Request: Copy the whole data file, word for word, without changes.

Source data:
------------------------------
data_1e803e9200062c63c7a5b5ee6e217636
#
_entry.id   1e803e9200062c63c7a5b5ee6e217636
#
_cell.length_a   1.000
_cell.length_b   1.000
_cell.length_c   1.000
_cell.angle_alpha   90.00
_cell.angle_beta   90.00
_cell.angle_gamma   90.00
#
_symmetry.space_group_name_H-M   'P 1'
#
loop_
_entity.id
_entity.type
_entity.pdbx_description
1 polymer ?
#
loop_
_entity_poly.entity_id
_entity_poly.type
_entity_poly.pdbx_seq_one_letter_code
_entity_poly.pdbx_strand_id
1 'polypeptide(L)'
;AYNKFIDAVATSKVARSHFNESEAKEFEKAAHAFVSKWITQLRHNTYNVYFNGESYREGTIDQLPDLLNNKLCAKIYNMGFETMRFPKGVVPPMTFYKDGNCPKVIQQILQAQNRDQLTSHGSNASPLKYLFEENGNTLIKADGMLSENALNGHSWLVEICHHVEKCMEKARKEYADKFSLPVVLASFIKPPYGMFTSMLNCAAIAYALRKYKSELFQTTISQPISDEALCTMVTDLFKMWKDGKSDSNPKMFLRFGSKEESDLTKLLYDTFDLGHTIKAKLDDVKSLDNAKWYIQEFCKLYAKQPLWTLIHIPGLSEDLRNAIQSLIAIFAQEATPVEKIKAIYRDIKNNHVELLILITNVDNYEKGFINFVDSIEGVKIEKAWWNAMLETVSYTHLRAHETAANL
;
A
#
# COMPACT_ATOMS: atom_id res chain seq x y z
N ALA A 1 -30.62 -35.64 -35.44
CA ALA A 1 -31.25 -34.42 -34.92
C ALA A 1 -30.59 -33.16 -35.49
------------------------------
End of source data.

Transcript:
data_1e803e9200062c63c7a5b5ee6e217636
#
_entry.id   1e803e9200062c63c7a5b5ee6e217636
#
_cell.length_a   1.000
_cell.length_b   1.000
_cell.length_c   1.000
_cell.angle_alpha   90.00
_cell.angle_beta   90.00
_cell.angle_gamma   90.00
#
_symmetry.space_group_name_H-M   'P 1'
#
loop_
_entity.id
_entity.type
_entity.pdbx_description
1 polymer ?
#
loop_
_entity_poly.entity_id
_entity_poly.type
_entity_poly.pdbx_seq_one_letter_code
_entity_poly.pdbx_strand_id
1 'polypeptide(L)'
;AYNKFIDAVATSKVARSHFNESEAKEFEKAAHAFVSKWITQLRHNTYNVYFNGESYREGTIDQLPDLLNNKLCAKIYNMGFETMRFPKGVVPPMTFYKDGNCPKVIQQILQAQNRDQLTSHGSNASPLKYLFEENGNTLIKADGMLSENALNGHSWLVEICHHVEKCMEKARKEYADKFSLPVVLASFIKPPYGMFTSMLNCAAIAYALRKYKSELFQTTISQPISDEALCTMVTDLFKMWKDGKSDSNPKMFLRFGSKEESDLTKLLYDTFDLGHTIKAKLDDVKSLDNAKWYIQEFCKLYAKQPLWTLIHIPGLSEDLRNAIQSLIAIFAQEATPVEKIKAIYRDIKNNHVELLILITNVDNYEKGFINFVDSIEGVKIEKAWWNAMLETVSYTHLRAHETAANL
;
A
#
# COMPACT_ATOMS: atom_id res chain seq x y z
N ALA A 1 -30.62 -35.64 -35.44
CA ALA A 1 -31.25 -34.42 -34.92
C ALA A 1 -30.59 -33.16 -35.49